185-44 Ibaruma, Ishigaki, Okinawa 907-0332.
Follow the main road 206 north on the peninsula, on the right, signposted.
All year daily 9:30-17:30.
Adults JPY 1,250, Children (4-10) JPY 600 Diasabled JPY 900.
Groups (10+): Adults JPY 1,100.
|Light:||Incandescent Electric Light System|
|Guided tours:||L=324m (2x), self guided.|
|Address:||Sabichi Cave, Sabichishonyudo, 185 Ibaruma-44, Ishigaki, Okinawa 907-0332, Tel: +81-980-89-2121.|
|As far as we know this information was accurate when it was published (see years in brackets), but may have changed since then.
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サビチ鍾乳洞 (Sabichi Cave) is located on the northern peninsula of the island. The full name 伊原間サビチ洞 (Ibaruma Sabichido, Iharama Sabiji Cave) includes the name of the area, where it is located. Ibaruma is the narrow part which connects the main island with the northern Peninsula. The cave entrance is located about 200 m from the sea, a 18 m wide and 48 m long doline leading down to the cave portal. The cave has a huge passage which winds 237 m downwards and finally reaches the sea. There is a nice beach with white sand and a towering limestone rock stack. As the cave is the only way to reach the hidden beach you have to return through the cave. The main passage is up to 12 m high.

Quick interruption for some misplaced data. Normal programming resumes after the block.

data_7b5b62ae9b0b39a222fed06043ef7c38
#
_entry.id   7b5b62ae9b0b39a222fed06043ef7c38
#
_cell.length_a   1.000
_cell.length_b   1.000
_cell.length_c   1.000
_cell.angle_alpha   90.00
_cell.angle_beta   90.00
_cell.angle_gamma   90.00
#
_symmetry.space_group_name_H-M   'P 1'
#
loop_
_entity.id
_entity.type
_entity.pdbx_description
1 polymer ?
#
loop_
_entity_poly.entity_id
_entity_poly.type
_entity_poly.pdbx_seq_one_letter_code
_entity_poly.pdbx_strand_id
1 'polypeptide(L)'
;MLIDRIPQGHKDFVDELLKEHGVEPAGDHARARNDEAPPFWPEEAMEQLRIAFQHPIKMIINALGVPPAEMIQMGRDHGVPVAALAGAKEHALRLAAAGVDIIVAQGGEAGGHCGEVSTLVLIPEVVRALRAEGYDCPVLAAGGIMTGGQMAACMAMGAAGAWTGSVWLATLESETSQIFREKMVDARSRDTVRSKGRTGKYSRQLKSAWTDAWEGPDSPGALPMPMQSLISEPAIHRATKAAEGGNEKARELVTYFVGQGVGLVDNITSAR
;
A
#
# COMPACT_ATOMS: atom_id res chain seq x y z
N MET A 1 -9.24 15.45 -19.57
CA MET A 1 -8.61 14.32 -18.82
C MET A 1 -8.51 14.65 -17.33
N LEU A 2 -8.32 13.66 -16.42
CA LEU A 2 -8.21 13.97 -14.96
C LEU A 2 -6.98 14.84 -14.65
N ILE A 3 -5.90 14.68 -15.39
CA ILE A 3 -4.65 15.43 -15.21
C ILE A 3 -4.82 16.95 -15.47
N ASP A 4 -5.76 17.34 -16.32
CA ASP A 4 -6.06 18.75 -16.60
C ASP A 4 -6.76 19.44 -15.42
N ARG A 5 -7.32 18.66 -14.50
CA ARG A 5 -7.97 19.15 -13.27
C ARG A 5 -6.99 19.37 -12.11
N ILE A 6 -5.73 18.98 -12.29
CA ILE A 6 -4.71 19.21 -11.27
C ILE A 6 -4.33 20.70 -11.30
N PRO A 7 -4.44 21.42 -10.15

The cave has a side branch, 85 m long, which ends at a cave lake which opens to another doline. It's not possible to leave the cave here, as the trail ends at the lake. The cave has a fourth opening, which is also not accessible.
The cave itself seems to be a former river cave, probably a river drained the 120 m asl mountain ridge behind the cave entrance to the sea. It formed in the Ryukyu limestone, at the unconformity to the Tomuru formation below, which is not soluble. There are speleothems, but many are covered by moss and lichen from the light in the entrance section. Others are rather unimpressive, at least not as spectacular as in the other caves of the island. But the cave is also very unfortunately lighted, with only a few very greenish lamps. A good, modern cave light would improve the cave substantially. We suggest bringing a good lamp, so you can improve the lighting yourself.
The cave has a storage section with ceramic bottles, which was obviously used to mature the local sake called Awamori. The caramic pots are all open and empty, this seems to be a display of the historic use. But there is a display of Awamori bottles in glas shelves, which are sold at the cave. The cave is a small underground museum that exhibits Okinawan crafts.
The cave is toured self guided, so you can spend as much time as you like inside, take pictures, and even spend time bathing at the beach. Just remember to wear a swimsuit and bring a towel, if you plan to do so. There are no changing rooms at the beach.